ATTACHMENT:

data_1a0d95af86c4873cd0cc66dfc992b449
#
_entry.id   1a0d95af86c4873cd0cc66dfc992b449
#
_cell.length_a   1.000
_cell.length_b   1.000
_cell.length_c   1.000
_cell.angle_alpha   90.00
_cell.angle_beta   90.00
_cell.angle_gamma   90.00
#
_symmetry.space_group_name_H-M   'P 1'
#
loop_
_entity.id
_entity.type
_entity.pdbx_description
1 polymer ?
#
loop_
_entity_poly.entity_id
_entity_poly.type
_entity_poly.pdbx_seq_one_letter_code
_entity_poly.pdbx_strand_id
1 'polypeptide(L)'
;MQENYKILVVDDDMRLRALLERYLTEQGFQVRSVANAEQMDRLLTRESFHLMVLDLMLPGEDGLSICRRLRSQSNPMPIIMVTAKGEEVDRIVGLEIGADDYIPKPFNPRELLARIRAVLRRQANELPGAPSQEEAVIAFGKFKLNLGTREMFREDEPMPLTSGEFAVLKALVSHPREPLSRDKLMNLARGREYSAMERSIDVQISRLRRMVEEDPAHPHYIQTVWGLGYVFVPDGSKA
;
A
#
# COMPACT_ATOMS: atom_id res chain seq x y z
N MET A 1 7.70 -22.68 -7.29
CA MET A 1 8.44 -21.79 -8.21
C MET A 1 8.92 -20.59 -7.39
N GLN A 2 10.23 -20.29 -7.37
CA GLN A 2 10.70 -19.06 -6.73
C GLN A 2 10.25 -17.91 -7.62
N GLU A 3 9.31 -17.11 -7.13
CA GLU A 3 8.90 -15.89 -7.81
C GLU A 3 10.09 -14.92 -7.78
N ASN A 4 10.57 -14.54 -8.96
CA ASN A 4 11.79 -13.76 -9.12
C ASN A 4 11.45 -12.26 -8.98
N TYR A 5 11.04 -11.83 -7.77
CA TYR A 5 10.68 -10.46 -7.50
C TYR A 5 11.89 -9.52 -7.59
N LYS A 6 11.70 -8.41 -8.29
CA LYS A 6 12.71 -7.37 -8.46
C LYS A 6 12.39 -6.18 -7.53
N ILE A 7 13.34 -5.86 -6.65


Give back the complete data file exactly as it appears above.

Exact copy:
data_1a0d95af86c4873cd0cc66dfc992b449
#
_entry.id   1a0d95af86c4873cd0cc66dfc992b449
#
_cell.length_a   1.000
_cell.length_b   1.000
_cell.length_c   1.000
_cell.angle_alpha   90.00
_cell.angle_beta   90.00
_cell.angle_gamma   90.00
#
_symmetry.space_group_name_H-M   'P 1'
#
loop_
_entity.id
_entity.type
_entity.pdbx_description
1 polymer ?
#
loop_
_entity_poly.entity_id
_entity_poly.type
_entity_poly.pdbx_seq_one_letter_code
_entity_poly.pdbx_strand_id
1 'polypeptide(L)'
;MQENYKILVVDDDMRLRALLERYLTEQGFQVRSVANAEQMDRLLTRESFHLMVLDLMLPGEDGLSICRRLRSQSNPMPIIMVTAKGEEVDRIVGLEIGADDYIPKPFNPRELLARIRAVLRRQANELPGAPSQEEAVIAFGKFKLNLGTREMFREDEPMPLTSGEFAVLKALVSHPREPLSRDKLMNLARGREYSAMERSIDVQISRLRRMVEEDPAHPHYIQTVWGLGYVFVPDGSKA
;
A
#
# COMPACT_ATOMS: atom_id res chain seq x y z
N MET A 1 7.70 -22.68 -7.29
CA MET A 1 8.44 -21.79 -8.21
C MET A 1 8.92 -20.59 -7.39
N GLN A 2 10.23 -20.29 -7.37
CA GLN A 2 10.70 -19.06 -6.73
C GLN A 2 10.25 -17.91 -7.62
N GLU A 3 9.31 -17.11 -7.13
CA GLU A 3 8.90 -15.89 -7.81
C GLU A 3 10.09 -14.92 -7.78
N ASN A 4 10.57 -14.54 -8.96
CA ASN A 4 11.79 -13.76 -9.12
C ASN A 4 11.45 -12.26 -8.98
N TYR A 5 11.04 -11.83 -7.77
CA TYR A 5 10.68 -10.46 -7.50
C TYR A 5 11.89 -9.52 -7.59
N LYS A 6 11.70 -8.41 -8.29
CA LYS A 6 12.71 -7.37 -8.46
C LYS A 6 12.39 -6.18 -7.53
N ILE A 7 13.34 -5.86 -6.65